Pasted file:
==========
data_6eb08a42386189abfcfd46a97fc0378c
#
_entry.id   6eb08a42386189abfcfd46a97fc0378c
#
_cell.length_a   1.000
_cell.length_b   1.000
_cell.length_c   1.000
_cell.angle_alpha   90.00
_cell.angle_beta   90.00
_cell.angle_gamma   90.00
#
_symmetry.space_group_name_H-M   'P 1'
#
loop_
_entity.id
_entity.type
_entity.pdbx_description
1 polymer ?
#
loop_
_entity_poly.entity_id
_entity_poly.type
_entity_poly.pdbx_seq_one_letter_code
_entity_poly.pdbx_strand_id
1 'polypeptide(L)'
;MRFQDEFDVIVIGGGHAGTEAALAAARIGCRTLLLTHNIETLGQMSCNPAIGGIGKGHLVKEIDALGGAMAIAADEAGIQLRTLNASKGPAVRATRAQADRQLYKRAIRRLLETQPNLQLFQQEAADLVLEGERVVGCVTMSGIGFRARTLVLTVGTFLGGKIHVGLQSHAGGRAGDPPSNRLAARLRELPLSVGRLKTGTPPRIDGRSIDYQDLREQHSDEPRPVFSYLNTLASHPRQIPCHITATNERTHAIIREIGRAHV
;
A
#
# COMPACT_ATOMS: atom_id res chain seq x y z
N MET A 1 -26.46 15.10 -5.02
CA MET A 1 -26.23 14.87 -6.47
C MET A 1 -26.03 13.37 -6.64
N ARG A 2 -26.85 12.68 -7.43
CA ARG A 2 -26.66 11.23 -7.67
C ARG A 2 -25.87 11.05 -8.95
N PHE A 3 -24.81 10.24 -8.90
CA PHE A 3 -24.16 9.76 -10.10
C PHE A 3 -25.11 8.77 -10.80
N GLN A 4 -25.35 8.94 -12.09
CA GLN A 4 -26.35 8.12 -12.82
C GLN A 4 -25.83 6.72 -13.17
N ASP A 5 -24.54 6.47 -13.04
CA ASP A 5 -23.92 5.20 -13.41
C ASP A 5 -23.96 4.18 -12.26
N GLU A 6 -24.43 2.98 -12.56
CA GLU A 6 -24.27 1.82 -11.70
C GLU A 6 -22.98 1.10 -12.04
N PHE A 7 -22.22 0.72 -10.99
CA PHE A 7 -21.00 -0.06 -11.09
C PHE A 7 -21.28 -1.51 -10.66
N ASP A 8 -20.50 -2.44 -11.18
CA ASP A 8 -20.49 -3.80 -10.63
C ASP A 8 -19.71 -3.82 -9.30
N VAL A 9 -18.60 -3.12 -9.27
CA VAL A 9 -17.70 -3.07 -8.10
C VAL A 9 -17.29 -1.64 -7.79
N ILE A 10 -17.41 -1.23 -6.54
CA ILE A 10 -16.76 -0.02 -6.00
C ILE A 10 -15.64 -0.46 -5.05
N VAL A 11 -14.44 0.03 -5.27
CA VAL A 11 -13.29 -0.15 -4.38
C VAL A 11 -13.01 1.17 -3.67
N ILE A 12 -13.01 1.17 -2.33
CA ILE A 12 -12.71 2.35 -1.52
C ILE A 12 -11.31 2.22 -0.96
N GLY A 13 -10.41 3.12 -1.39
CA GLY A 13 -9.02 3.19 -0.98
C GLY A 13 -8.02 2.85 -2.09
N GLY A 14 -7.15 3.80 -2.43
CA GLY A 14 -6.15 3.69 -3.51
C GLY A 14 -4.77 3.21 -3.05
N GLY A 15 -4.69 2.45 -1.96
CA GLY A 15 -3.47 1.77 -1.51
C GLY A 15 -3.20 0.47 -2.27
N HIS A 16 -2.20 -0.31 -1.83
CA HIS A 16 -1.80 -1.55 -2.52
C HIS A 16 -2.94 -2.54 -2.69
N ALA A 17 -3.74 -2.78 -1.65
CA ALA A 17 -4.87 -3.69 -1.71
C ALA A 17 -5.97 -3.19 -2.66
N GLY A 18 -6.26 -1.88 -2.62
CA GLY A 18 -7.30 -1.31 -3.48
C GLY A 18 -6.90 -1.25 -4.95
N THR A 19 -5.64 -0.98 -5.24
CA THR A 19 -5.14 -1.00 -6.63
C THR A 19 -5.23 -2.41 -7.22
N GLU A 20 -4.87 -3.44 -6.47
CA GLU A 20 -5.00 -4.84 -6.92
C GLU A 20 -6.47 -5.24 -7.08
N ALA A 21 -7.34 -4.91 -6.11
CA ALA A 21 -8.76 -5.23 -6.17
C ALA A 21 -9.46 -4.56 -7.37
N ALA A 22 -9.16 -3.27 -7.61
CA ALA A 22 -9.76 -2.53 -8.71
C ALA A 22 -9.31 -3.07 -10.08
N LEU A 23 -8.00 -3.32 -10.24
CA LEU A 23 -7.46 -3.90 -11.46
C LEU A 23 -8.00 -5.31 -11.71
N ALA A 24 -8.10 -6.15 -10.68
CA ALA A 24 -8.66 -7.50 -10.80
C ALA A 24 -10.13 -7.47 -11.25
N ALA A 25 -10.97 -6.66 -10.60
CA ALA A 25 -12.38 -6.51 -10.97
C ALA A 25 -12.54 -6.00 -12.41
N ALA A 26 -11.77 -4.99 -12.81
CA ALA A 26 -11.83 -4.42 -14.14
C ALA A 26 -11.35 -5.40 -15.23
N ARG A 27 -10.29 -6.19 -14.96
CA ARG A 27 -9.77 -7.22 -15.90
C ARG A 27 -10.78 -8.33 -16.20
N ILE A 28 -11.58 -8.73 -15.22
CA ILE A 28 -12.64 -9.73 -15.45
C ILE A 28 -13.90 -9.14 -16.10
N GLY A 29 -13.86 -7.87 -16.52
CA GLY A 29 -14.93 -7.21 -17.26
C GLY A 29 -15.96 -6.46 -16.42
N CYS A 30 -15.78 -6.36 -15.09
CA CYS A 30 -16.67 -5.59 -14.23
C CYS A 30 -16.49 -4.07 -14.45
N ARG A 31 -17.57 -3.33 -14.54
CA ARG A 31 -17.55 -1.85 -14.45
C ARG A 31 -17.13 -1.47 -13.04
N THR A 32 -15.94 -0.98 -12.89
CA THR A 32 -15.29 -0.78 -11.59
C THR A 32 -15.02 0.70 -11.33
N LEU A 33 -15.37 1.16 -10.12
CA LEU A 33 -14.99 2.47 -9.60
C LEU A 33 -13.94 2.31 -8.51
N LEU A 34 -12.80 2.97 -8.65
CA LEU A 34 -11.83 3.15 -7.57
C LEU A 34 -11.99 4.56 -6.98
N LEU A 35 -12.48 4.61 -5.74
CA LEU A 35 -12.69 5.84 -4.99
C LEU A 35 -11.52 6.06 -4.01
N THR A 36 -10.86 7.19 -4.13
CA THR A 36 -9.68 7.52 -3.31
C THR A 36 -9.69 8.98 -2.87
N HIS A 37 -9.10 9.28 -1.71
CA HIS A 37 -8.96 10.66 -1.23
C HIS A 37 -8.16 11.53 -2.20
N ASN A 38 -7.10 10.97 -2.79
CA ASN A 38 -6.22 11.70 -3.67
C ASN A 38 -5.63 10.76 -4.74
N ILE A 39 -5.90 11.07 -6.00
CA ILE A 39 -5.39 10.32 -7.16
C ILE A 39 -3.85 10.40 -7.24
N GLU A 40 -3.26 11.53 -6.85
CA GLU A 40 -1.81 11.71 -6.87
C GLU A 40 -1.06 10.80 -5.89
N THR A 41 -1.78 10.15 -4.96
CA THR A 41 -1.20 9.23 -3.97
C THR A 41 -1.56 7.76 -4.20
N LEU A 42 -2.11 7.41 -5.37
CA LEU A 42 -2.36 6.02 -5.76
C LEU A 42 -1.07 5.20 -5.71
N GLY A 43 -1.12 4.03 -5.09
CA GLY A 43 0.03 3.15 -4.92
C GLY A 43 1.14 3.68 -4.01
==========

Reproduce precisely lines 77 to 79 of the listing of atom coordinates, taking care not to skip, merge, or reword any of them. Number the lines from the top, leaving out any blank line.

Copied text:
CA HIS A 16 -1.80 -1.55 -2.52
C HIS A 16 -2.94 -2.54 -2.69
N ALA A 17 -3.74 -2.78 -1.65